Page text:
Gaming on smartphones and tablets – Childnet’s advice for parents and carers

Childnet have shared their advice with us on gaming on smartphones and tablets and how as a parent you can protect your children.

Childnet is a UK charity that delivers education, policy and youth participation activities to help make the internet a great and safe place for children and young people.

Ofcom’s findings show that young people are now more likely than ever to own a smartphone (41% of 5-15 year olds) while the popularity of tablets continues to grow.

Games such as Pokémon Go and Minecraft – pocket addition are very popular but bring with them some new challenges.

In this blog we explore the wide variety of games available on smartphones and tablets and what this all means as parents and carers.

Free games
A lot of apps are free to download. Whilst there will be no cost to download the game, there may be advertising or a chance to pay money during game play to progress through the levels more quickly or easily.

Paid-for apps
Some apps cost you money to buy. The price for these can typically range from 99p to over £5. Although you have paid to download the app, there is still the chance that there will be other purchases you can make during the game.

More than half of all 8-15s have played a game online. Most games now have an online element to them, allowing players to play against others, join teams and communicate.

Multiplayer games appeal to many young people. These games provide the chance to play against their friends or other people online. Multiplayer games often have a chat feature within them, and 10% of 8-11s and 23% of 12-15s say they use this feature to chat to people they only know through the game. Whilst this function is often used to talk about tactics within the game, there may be potential to communicate with strangers.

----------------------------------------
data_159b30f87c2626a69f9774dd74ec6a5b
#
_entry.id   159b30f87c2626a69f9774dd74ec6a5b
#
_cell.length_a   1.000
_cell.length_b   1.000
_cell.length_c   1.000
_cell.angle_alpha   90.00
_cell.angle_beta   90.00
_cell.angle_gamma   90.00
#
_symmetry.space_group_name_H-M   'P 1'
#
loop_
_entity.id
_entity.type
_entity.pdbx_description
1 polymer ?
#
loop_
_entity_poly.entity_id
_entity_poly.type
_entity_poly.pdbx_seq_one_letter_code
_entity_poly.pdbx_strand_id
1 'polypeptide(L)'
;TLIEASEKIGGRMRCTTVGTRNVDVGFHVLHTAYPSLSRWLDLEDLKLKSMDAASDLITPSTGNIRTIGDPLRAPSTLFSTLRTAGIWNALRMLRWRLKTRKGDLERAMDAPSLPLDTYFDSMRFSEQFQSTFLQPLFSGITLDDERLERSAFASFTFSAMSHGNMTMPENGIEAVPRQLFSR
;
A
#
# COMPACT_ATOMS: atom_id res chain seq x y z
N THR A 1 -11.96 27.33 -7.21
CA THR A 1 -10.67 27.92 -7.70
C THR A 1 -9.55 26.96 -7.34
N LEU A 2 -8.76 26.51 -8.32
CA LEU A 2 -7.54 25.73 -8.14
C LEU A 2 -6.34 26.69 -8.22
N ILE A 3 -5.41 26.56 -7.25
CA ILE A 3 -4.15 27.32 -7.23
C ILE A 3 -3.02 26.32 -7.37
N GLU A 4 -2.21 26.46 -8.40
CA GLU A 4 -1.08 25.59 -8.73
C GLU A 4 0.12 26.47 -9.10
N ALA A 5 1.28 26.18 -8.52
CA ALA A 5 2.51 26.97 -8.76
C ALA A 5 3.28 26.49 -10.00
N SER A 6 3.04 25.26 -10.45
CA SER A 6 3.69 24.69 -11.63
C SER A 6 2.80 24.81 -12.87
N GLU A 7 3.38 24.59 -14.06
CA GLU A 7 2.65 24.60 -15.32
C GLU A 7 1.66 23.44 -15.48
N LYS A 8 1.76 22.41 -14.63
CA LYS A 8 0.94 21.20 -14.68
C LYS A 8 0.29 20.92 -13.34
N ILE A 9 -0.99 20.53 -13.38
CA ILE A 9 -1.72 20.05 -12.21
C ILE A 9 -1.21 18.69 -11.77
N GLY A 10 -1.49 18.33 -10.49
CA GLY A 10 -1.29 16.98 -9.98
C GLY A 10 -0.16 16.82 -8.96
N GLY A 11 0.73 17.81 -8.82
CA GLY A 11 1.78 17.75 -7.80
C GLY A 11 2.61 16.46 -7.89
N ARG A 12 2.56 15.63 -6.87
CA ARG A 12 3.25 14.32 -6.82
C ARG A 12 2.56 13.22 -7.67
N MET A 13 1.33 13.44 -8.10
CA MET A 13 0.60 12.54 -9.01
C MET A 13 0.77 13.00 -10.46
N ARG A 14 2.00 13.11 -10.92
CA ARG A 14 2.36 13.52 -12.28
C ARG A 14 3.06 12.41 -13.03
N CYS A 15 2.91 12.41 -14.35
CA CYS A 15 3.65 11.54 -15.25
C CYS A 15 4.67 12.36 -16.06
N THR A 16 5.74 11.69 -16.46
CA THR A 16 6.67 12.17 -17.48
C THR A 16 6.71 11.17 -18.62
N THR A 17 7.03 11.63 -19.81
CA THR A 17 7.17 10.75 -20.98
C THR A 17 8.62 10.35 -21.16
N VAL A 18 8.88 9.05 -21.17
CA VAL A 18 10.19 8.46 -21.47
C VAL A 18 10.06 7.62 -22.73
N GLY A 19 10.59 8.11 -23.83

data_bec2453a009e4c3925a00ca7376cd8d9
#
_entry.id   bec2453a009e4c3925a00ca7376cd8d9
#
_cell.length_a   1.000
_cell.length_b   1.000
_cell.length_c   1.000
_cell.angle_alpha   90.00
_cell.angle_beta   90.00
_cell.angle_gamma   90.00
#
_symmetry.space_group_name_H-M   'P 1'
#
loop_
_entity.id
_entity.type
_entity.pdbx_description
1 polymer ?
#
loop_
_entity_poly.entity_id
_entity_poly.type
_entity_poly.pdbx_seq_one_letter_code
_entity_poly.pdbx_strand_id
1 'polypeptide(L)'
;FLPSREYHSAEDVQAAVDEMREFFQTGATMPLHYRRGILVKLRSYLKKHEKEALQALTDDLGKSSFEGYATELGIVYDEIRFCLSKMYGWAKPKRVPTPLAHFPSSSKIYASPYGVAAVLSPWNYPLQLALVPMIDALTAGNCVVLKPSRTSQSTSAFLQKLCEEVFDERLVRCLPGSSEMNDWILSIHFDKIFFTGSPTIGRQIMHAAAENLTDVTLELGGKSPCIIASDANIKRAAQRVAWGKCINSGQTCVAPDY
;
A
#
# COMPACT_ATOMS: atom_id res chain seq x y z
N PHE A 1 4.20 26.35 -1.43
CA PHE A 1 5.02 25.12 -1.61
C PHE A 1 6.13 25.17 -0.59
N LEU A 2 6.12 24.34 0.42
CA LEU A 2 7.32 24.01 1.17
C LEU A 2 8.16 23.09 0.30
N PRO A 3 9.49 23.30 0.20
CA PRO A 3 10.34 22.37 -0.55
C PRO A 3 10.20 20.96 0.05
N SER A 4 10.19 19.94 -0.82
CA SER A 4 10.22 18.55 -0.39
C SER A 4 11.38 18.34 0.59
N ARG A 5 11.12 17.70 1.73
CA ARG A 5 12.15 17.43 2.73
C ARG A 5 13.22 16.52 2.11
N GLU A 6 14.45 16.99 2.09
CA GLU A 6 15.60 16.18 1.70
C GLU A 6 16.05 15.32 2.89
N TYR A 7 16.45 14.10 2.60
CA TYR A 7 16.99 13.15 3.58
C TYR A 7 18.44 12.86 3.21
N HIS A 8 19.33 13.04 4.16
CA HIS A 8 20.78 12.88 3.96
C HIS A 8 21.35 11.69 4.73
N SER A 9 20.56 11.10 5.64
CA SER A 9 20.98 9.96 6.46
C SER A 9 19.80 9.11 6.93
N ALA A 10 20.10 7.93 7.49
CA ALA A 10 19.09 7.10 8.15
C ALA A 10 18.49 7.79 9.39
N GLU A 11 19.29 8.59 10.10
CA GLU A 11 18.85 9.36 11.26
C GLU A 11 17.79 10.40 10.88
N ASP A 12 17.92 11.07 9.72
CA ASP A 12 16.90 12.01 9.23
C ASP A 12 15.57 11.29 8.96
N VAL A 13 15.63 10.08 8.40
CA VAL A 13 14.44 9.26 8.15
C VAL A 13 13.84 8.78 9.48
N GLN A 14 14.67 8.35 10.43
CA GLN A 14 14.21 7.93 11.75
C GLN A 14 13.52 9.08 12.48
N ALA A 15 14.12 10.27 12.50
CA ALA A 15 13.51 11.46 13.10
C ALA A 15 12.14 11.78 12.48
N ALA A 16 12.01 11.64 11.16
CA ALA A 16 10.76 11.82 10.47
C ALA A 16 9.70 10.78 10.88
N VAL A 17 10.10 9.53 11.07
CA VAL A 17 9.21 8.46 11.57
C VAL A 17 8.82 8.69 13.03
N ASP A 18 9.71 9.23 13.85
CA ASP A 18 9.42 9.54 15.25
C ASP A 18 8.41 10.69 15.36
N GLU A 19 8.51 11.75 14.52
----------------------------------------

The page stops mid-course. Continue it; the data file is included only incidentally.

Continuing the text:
Advice for children who are playing online games

  1. Keep personal information safe
    Make sure your child knows not to share personal information when gaming online. This includes your full name, mobile phone number and address. Sharing this type of information could make you vulnerable.
  2. Block and report
    Your child can block or report anyone who makes them feel uncomfortable in a game. Our guidance on how to report and block can help you with this.
  3. Think before you click
    Remind your child that in-game purchases can cost real money and that they should check with you before buying anything.
  4. Tell an adult
    Encourage your child to tell you if anything ever worries or upsets them online.

Advice for parents and carers

  1. Have an open and honest conversation
    It’s important that your child feels able to talk to you about any issues they may be having online. We have some conversation starters that can help you start a discussion with your family about their time online.
  2. Know about the games they’re using
    If you’re not sure what they are playing, ask them to show you and have a go yourself. Playing the game will give you an insight into why they enjoy it and importantly, how to report and block any issues.
  3. Create a family agreement
    A family agreement is a great way to start a conversation with your whole family about how to behave in a positive way when online at home, at school or at a friend’s house. Our family agreement advice provides a list of things to consider when creating a family agreement and how to put it into practice.
  4. Set up parental controls
    Most smartphones and tablets offer free parental control settings. These can help restrict access to apps based on age-ratings, prevent in-app purchases, or disable multiplayer games or chat functions. See our Parents’ Guide for Technology for more advice.
  5. Look at the guidance
    We recently updated our Online Gaming Guidance for Parents to showcase some new technology as well as adding even more information about online gaming.

If you need help deciding if a game or app is suitable for your child to play, the Net Aware site can help. The website includes reviews from parents and young people so you can see perspectives from people who have played the game.

Common Sense Media offer a library of independent age-based and educational ratings and reviews for movies, games, apps, TV shows, websites, books, and music. is a website that answers questions parents and players have about video game age ratings and provides advice on how to play games responsibly, and get the most out of them for their family.

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